House Committee Releases Report on Humira and Imbruvica Price Increase Investigation
The U.S. House of Representatives Committee on Oversight and Reform released a 57 page report on May 18th, 2021 regarding AbbVie’s pricing of Humira and Imbruvica drugs in the United States.
AbbVie and Humira Pricing
Humira is a drug used to treat rheumatoid arthritis and other autoimmune diseases. It generated $160 billion in revenue for AbbVie in 2020 and has a current price of $77,000 per year. The price of the drug has increased nearly 5x over its initial pricing.
The Committee on Oversight and Reform reviewed 170,000 pages of internal documents from 2009 and to present, and concluded that the 470% “price increases [were] not justified”:
Internal data show that AbbVie’s list price increases for Humira and Imbruvica far outpaced any discounts and rebates paid to pharmacy benefit managers and other members of the supply chain. Humira’s net price—which subtracts discounts and rebates—increased by 110% between 2009 and 2018, from $16,663 per year to $35,041 per year.
The report finds that the result of the price increases was hundreds of millions of dollars in executive bonuses, which had been tied to Humira net revenue. The CEO eared $170 million in bonuses. The report noted that the largest price increases (30% in 10 months) occurred the first year executive compensation was tied to Humira revenue.
AbbVie and Imbruvica Pricing
Similar to Humira, Imbruvica prices increased substantially in a short period. From 2013 to 2017, the price for a year supply of the drug rose over 50%:
For a patient taking 3 tablets daily, the ii annual net price of Imbruvica increased from $72,587 in 2013 to $115,533 in 2017 (the last year for which AbbVie provided the Committee data).
As U.S. law does not allow Medicare from negotiating directly with drug companies, Medicare could not negotiate drug pricing with AbbVie. The report noted that had Medicare received the same discounting that the Department of Defense or Veterans Affairs received on drug orders, savings would have been $7 billion to $7.4 billion.
Humira and Imbruvica were sold to the US government and within the United States at inflated pricing not seen in other first world countries, including Canada, Japan, Korea and the United Kingdom. Pricing in the United States for both government and private purchasers rose according to the report even in times when prices fell internationally.
The report accuses AbbVie of manipulating patent expiration by applying for over 250 separate patents on Humira to block similar drugs from the U.S. market. Patents for Humira do not full expire until the year 2037.
The report notes that the vast majority of patents were filed after Humira was on the market, and the government suggests this strongly shows the purpose of the patents was to slow competition and not protect or promote drug research and development. Imbruvica has over 150 patents which do not fully expire until 2036.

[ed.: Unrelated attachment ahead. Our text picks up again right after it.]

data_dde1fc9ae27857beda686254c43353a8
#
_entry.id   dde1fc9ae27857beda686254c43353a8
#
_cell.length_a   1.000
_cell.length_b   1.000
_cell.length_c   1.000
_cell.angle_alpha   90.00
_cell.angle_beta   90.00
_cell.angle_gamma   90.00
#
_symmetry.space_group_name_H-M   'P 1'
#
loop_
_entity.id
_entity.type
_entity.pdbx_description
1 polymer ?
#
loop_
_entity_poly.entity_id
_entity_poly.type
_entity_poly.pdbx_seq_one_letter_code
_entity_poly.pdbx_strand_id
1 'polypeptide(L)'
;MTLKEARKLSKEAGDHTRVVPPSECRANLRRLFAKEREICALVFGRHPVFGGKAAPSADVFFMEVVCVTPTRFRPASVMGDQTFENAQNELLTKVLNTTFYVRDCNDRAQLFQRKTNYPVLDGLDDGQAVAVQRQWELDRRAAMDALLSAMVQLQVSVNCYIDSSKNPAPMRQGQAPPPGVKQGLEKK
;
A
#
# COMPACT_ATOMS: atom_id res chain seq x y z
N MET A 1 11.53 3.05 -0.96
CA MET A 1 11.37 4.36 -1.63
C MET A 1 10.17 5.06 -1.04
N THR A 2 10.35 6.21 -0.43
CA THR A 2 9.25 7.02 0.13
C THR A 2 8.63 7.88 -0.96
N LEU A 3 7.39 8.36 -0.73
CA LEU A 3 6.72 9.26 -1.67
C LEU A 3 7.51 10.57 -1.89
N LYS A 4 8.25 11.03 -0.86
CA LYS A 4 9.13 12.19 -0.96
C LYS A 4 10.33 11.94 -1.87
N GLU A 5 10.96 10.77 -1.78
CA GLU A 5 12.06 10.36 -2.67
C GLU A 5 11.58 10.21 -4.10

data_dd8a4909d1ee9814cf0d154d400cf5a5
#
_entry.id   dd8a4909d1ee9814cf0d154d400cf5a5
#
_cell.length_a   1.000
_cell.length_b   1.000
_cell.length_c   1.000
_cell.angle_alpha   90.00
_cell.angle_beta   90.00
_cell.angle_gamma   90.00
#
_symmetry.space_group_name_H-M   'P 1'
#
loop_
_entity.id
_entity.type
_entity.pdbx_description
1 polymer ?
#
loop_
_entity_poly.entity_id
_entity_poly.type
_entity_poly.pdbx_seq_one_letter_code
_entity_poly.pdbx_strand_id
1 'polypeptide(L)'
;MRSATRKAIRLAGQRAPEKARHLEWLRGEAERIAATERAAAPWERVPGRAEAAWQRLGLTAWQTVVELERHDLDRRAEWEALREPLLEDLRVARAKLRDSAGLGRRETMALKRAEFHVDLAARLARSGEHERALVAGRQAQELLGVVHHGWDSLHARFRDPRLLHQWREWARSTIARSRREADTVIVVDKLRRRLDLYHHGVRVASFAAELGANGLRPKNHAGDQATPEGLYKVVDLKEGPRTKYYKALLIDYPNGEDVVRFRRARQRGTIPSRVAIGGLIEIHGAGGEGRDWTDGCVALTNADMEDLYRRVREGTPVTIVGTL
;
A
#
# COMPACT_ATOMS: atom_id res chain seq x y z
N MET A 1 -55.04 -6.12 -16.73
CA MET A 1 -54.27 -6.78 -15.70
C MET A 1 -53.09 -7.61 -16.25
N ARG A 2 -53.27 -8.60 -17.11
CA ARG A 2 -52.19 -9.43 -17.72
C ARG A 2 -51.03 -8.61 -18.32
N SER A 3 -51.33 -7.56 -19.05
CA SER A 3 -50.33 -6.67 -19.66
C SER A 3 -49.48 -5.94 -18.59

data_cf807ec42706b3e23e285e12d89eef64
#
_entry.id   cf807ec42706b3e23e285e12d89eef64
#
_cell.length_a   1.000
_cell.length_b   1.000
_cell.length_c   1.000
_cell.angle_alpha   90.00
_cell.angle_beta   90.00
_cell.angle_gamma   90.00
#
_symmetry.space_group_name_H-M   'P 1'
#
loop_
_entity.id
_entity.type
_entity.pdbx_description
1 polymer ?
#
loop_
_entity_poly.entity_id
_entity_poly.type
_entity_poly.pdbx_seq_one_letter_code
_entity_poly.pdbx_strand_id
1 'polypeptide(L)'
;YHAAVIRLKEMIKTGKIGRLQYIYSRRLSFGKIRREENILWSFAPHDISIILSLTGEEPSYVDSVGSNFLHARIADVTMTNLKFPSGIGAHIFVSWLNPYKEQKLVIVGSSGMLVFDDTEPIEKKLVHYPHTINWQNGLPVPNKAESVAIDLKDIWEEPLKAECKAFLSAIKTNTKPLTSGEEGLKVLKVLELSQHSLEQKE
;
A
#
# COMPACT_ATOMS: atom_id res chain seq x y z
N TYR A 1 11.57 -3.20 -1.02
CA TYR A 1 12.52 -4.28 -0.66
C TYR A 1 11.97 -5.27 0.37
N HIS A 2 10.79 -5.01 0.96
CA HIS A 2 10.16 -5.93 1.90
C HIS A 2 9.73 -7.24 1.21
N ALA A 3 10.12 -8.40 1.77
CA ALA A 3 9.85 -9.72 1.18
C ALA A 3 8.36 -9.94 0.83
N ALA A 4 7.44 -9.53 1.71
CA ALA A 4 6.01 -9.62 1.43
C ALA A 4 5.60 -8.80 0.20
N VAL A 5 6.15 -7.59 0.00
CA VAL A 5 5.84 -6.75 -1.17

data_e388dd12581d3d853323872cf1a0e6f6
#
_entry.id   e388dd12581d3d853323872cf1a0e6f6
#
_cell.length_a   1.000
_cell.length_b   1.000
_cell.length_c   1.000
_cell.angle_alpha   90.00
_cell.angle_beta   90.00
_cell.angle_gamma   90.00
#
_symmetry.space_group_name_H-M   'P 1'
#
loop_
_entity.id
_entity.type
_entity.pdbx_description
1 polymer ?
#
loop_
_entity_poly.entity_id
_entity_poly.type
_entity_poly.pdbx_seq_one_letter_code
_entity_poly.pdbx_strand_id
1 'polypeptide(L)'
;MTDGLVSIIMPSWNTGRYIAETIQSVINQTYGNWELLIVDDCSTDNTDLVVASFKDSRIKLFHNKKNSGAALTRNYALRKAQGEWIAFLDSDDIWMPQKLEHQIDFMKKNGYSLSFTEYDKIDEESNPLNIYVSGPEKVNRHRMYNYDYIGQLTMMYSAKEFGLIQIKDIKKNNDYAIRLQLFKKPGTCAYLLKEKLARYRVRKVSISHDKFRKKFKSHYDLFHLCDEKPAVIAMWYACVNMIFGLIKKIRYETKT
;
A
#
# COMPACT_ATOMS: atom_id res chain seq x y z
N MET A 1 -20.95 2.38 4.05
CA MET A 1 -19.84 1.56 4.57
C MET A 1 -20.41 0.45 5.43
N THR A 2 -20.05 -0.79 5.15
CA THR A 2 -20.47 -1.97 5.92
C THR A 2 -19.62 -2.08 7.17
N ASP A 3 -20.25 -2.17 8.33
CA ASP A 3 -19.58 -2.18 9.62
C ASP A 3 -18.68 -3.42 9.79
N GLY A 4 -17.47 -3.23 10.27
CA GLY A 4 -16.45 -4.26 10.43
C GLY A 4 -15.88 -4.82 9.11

Pay-For-Delay Schemes, Alleged Abuse of Orphaned Drug Act
The report continues to accuse AbbVie of additional manipulation via pay-for-delay schemes for Humira. The company discovered multiple biosimilar drugs would enter the market as early as 2017, and AbbVie entered in agreements with four competitors to delay their market entry until 2023.
The question the report raises is whether AbbVie used monopoly profits from Humira to buy off competition illegally, effectively sharing the monopoly profits among potential competitors instead of competing in the market. The report estimates the lack of competition cost the U.S. government a total of $19 billion between 2016 and 2023.
The report makes additional allegation of abuse of the Orphan Drug Act, by applying for 8 “orphan” designations for a multi-billion dollar blockbuster drug in no danger of production problems. The Orphan Drug Act is intended to incentivize the development and production of new and existing drugs to treat rare conditions. AbbVie allegedly used the act to create different orphan protections and exclusively periods by dividing Humira use among different patients and age groups for the same diseases, for a drug with massive sales and production.
Price Fixing with Competitors
On top of all the allegations listed above, AbbVie is further alleged to have coordinated price increases with the few competitors not delayed from the market. The report shows that pricing between Humira and its closest competitor Enbrel from 2003 to 2021 shows coordinated movement:
Price Fixing Lawyers
Schneider Wallace has successfully represented insurance companies and other institutional plaintiffs in recovering for price fixing. Schedule an appointment with our legal team to learn more. Schneider Wallace has offices in California, Texas, North Carolina and Puerto Rico and litigates in jurisdictions throughout the country in state and federal administrative agencies and courts.
More information of Drug Price Fixing:
House Overnight Committee Reports on Drug Price Fixing, Schneider Wallace, Nov 2020